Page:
The Little Chapel created in July 1914 by Brother Déodat. He planned to create a miniature version of the grotto and basilica at Lourdes, the Rosary Basilica. It has been said that it is the smallest functioning chapel in Europe, if not the world, and it is believed to be the world’s smallest consecrated church.

The chapel was originally 9 feet long by 4.5 feet wide. After taking criticism from other brothers Déodat demolished the chapel. He finished a second chapel in July 1914 (measuring 9 feet by 6 feet). However, when the Bishop of Portsmouth visited in 1923, he could not fit through the door, so Déodat again demolished it. The third and current version of the chapel started soon after the last demolition, and measures 16 feet by 9 feet. Déodat went to France in 1939 and died there, never having seen his chapel finished.

The chapel was brought sudden fame following a Daily Mirror article, which led to islanders donating coloured china, the Lieutenant-Governor of the island offered mother of pearl, and other gifts came from around the globe.

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Founded: 1914
Category: Religious sites in United Kingdom

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4.7/5 (based on Google user reviews)

User Reviews

Andy Gairn (2 months ago)
Well worth a visit very ornate.
Julie Wilson (4 months ago)
The Little Chapel - Les Vauxbelets valley, Saint Andrew, Guernsey The chapel was originally built by Brother Déodat in March 1914 measuring 9 feet long by 4.5 feet wide. This is his 3rd version which was rebuilt in the early 1930's and now measures 16 feet long by 9 feet wide and can hold eight people.. This little church is probable the biggest tourist attraction in Guernsey and is decorated with seashells, pebbles, and broken china. There is no charge to enter the Chapel as it relies totally on public donations. The Little Chapel is a must visit during your trip to Guernsey, and makes for a great photo opportunity. Roadside parking - free.
Wendy Samson (5 months ago)
This is a unique church built by a priest out of pieces of ceramic. Well worth a visit
Graham Smith (7 months ago)
Amazing place made from sea shells. Since my first visit many years ago the Chapel has been modernised due to a need to support part of the structure. This has hardly changed the exterior but those in charge have taken the opportunity to add spot lights, chairs and appropriate recorded music all in keeping with the location. As well as a glass door to the higher and arguably more usual entrance with a solid wooden door below and to the opposite side.You can light a candle. You can also make a donation toward the Chapels upkeep. That is a must do in my book.
Ginny Cowley (9 months ago)
What a beautiful surprise to find this place. Very calm and peaceful atmosphere. Many many hours of concentration and creativity put into the construction. Highly recommended a visit.
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Lednice Castle

The first historical record of Lednice locality dates from 1222. At that time there stood a Gothic fort with courtyard, which was lent by Czech King Václav I to Austrian nobleman Sigfried Sirotek in 1249.

At the end of the 13th century the Liechtensteins, originally from Styria, became holders of all of Lednice and of nearby Mikulov. They gradually acquired land on both sides of the Moravian-Austrian border. Members of the family most often found fame in military service, during the Renaissance they expanded their estates through economic activity. From the middle of the 15th century members of the family occupied the highest offices in the land. However, the family’s position in Moravia really changed under the brothers Karel, Maximilian, and Gundakar of Liechtenstein. Through marriage Karel and Maximilian acquired the great wealth of the old Moravian dynasty of the Černohorskýs of Boskovice. At that time the brothers, like their father and grandfather, were Lutheran, but they soon converted to Catholicism, thus preparing the ground for their rise in politics. Particularly Karel, who served at the court of Emperor Rudolf II, became hetman of Moravia in 1608, and was later raised to princely status by King Matyas II and awarded the Duchy of Opava.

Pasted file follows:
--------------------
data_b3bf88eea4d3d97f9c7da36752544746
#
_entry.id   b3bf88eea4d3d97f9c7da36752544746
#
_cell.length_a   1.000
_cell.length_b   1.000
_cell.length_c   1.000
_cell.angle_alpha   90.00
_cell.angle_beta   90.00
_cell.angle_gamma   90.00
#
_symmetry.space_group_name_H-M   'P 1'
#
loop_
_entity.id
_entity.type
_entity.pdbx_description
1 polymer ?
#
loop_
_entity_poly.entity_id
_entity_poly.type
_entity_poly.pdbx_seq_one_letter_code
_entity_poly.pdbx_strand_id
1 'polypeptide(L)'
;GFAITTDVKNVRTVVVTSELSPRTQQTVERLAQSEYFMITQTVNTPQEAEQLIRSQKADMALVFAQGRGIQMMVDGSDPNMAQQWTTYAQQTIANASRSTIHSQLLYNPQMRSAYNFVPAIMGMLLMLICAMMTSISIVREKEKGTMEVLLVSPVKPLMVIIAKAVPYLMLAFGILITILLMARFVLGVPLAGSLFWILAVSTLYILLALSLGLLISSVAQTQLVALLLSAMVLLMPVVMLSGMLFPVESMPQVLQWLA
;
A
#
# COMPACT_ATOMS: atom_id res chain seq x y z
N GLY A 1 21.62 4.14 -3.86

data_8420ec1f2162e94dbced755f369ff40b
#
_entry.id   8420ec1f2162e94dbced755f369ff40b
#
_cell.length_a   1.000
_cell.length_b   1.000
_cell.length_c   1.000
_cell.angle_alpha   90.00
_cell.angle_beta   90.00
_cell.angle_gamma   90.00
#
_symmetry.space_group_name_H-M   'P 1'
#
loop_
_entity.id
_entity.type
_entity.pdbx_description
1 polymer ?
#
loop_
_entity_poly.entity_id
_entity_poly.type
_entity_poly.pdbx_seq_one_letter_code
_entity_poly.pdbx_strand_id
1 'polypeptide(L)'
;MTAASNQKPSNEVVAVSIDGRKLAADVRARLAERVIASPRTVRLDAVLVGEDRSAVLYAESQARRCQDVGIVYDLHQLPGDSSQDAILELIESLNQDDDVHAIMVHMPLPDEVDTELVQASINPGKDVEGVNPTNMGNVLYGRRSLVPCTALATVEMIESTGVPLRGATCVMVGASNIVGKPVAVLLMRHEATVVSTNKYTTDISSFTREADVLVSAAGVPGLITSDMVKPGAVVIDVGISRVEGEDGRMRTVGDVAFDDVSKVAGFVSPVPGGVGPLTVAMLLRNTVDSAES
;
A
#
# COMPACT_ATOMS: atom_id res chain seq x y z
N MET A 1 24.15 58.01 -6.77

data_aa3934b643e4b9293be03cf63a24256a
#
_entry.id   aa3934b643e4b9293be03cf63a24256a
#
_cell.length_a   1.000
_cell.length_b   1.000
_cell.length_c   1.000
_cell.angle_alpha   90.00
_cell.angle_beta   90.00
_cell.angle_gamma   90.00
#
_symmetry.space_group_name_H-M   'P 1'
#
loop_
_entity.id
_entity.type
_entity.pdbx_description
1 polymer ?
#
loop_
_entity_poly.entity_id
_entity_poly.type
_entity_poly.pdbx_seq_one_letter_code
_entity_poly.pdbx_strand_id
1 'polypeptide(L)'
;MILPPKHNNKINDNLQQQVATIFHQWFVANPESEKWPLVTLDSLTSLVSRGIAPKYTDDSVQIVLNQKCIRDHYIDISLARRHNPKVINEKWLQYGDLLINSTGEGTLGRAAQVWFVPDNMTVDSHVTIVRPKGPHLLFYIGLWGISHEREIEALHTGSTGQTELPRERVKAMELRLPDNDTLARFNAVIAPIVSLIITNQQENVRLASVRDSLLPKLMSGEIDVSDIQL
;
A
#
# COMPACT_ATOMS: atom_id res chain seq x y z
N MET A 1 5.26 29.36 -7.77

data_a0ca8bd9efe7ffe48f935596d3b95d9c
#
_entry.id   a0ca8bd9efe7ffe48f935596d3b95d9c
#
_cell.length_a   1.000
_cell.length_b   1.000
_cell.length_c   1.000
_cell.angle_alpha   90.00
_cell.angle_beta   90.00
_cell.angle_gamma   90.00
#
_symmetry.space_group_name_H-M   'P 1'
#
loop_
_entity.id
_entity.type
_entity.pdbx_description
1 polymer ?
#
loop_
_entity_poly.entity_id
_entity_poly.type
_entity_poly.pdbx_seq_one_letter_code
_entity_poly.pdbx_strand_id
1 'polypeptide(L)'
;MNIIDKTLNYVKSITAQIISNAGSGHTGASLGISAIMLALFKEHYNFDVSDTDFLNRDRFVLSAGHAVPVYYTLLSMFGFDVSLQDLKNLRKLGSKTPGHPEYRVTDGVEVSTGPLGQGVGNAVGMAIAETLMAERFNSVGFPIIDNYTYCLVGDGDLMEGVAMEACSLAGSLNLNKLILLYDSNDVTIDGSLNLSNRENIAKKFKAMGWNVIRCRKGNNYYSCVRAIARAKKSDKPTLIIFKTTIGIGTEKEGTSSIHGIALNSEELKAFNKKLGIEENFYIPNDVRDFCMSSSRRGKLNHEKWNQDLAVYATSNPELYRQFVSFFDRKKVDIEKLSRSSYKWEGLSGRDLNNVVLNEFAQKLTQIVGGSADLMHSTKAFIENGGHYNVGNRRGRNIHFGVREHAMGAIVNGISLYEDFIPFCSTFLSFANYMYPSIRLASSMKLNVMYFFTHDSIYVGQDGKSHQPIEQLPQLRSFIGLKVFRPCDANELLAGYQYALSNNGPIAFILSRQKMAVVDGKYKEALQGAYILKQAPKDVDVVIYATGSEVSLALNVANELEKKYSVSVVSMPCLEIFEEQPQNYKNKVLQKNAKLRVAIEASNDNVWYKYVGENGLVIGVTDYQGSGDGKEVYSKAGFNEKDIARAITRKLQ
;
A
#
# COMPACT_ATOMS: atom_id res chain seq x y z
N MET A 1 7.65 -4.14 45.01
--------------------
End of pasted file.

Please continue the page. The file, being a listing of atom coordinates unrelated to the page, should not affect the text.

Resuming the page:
During the revolt of the Czech nobility he stood on the side of the Habsburgs, and took part in the Battle of White Mountain. After the uprising was defeated in 1620 he systematically acquired property confiscated from some of the rebels, and the Liechtensteins became the wealthiest family in Moravia, rising in status above the Žerotíns. Their enormous land holdings brought them great profits, and eventually allowed them to carry out their grandious building projects here in Lednice.

In the 16th century it was probably Hartmann II of Liechtenstein who had the old medieval water castle torn down and replaced with a Renaissance chateau. At the end of the 17th century the chateau was torn down and a Baroque palace was built, with an extensive formal garden, and a massive riding hall designed by Johann Bernard Fischer von Erlach that still stands in almost unaltered form.

In the mid-18th century the chateau was again renovated, and in 1815 its front tracts that had been part of the Baroque chateau were removed.

The chateau as it looks today dates from 1846-1858, when Prince Alois II decided that Vienna was not suitable for entertaining in the summer, and had Lednice rebuilt into a summer palace in the spirit of English Gothic. The hall on the ground floor would serve to entertain the European aristocracy at sumptuous banquets, and was furnished with carved wood ceilings, wooden panelling, and select furniture, surpassing anything of its kind in Europe.